Researchers at the Leibniz Institute for Zoo and Wild Animal Research (IZW) in Berlin have announced a fascinating discovery in the history of gaited horses. By studying the genomes of ninety horses that lived between the Copper Age and the eleventh century, they have traced the spread of the fifth equine gait or amble. This builds on the recent discovery (read about it here) that a mutation to gene DMRT3 causes horses to tölt or pace.
According to the scientists, ambling, tölting or pacing horses seem to have originated in England in the ninth century and were then taken to Iceland by the Vikings and on to the rest of Europe and Asia.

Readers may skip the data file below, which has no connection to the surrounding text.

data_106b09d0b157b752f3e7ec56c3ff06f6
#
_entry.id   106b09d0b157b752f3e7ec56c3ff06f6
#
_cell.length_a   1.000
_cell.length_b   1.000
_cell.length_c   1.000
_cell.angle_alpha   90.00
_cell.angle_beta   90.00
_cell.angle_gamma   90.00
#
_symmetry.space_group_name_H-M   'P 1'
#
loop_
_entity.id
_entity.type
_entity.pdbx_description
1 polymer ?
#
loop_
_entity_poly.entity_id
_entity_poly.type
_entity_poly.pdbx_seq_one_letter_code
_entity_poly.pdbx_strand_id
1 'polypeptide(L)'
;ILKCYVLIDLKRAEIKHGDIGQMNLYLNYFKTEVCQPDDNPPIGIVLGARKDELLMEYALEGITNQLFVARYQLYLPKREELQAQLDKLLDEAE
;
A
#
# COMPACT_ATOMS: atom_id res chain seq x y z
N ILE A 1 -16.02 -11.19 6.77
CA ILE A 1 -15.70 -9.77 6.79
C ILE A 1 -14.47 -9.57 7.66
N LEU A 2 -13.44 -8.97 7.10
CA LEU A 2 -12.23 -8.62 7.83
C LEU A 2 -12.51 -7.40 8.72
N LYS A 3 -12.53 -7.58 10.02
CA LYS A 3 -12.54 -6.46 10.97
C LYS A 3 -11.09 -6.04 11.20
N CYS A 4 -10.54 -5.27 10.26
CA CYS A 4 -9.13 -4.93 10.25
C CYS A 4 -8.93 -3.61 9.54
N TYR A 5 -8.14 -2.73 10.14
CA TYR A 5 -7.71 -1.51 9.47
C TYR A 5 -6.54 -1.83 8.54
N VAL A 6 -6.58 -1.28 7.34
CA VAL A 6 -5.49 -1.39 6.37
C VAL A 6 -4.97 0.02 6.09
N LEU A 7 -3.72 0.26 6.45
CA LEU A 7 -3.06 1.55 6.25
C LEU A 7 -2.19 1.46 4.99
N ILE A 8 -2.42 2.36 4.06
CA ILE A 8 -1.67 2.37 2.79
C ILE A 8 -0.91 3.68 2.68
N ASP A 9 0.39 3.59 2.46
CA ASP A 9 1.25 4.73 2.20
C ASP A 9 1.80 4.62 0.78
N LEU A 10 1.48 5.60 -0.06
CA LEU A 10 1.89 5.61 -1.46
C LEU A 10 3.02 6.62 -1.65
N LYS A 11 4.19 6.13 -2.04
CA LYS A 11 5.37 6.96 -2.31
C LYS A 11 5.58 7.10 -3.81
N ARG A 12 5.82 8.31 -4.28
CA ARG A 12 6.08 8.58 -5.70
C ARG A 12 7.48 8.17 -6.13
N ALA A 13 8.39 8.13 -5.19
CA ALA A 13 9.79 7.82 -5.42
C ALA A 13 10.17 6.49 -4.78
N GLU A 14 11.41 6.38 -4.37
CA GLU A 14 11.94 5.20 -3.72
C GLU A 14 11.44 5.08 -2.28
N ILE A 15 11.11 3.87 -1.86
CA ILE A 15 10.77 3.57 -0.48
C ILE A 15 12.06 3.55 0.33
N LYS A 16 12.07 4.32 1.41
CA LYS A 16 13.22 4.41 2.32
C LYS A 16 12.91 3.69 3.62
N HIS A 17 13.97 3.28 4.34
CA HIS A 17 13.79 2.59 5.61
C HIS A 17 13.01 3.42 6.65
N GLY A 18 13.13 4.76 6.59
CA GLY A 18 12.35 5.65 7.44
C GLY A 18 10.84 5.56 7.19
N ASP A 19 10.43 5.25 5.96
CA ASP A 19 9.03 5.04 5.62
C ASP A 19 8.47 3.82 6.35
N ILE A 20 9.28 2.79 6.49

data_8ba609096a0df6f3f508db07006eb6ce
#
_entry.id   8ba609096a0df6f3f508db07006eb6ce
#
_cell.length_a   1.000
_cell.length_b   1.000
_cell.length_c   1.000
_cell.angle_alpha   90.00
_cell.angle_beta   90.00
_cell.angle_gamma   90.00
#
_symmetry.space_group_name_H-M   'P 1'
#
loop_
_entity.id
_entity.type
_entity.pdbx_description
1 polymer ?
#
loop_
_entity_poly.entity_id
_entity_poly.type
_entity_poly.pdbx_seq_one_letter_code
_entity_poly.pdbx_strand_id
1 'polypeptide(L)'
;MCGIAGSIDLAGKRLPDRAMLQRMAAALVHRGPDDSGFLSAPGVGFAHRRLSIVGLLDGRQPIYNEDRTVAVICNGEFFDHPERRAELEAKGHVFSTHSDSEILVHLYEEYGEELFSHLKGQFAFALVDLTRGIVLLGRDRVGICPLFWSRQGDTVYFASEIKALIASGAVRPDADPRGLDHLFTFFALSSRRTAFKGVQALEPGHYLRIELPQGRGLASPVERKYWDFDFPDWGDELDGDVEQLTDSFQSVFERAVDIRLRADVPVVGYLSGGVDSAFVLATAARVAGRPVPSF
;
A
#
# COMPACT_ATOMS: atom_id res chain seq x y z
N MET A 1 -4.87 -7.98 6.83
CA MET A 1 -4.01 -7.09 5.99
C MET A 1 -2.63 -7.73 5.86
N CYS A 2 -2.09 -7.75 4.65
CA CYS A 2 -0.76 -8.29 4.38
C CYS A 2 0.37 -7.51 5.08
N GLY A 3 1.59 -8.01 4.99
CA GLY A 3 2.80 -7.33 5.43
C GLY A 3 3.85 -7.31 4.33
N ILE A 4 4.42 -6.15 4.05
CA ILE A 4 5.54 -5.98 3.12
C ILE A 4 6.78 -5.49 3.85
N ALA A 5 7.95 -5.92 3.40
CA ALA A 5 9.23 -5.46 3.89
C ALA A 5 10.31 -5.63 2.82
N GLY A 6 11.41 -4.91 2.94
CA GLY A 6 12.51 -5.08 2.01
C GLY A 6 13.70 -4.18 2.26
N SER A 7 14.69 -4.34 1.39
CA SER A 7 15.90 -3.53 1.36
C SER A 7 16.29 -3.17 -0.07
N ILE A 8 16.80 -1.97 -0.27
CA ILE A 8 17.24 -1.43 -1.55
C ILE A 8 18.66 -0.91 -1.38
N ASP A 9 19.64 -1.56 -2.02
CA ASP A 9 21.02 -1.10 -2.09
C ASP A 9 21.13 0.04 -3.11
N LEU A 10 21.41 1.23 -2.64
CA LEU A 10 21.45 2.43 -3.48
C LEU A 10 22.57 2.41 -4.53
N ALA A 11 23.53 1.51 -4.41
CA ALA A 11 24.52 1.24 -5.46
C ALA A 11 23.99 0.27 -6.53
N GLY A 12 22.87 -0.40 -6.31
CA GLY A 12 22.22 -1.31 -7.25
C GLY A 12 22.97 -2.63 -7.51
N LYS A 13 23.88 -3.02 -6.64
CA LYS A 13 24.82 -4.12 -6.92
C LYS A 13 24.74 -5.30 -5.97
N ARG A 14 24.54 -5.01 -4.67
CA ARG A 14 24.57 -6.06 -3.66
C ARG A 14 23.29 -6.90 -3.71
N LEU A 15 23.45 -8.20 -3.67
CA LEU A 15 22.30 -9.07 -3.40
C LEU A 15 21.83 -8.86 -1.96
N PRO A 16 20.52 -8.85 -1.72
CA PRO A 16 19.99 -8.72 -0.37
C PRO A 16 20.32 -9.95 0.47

I’m curious about this as I’m pretty sure some Mongolian horses amble, and I didn’t know they were descended in any way, shape or form from Viking horses. Also, pre-horse hipparions were pacers.
Here’s the details of the paper: Wutke S, Andersson L, Benecke N, Sandoval-Castellanos E, Gonzalez J, Hallsson JH, Lembi L, Magnell O, Morales-Muniz A, Orlando L, Pálsdóttir AH, Reissmann M, Muñioz-Rodríguez MB, Ruttkay M, Trinks A, Hofreiter M, Ludwig A (2016): The Origin of Ambling Horses. CURR BIOL 26, 697-698. DOI: 10.1016/j.cub.2016.07.001.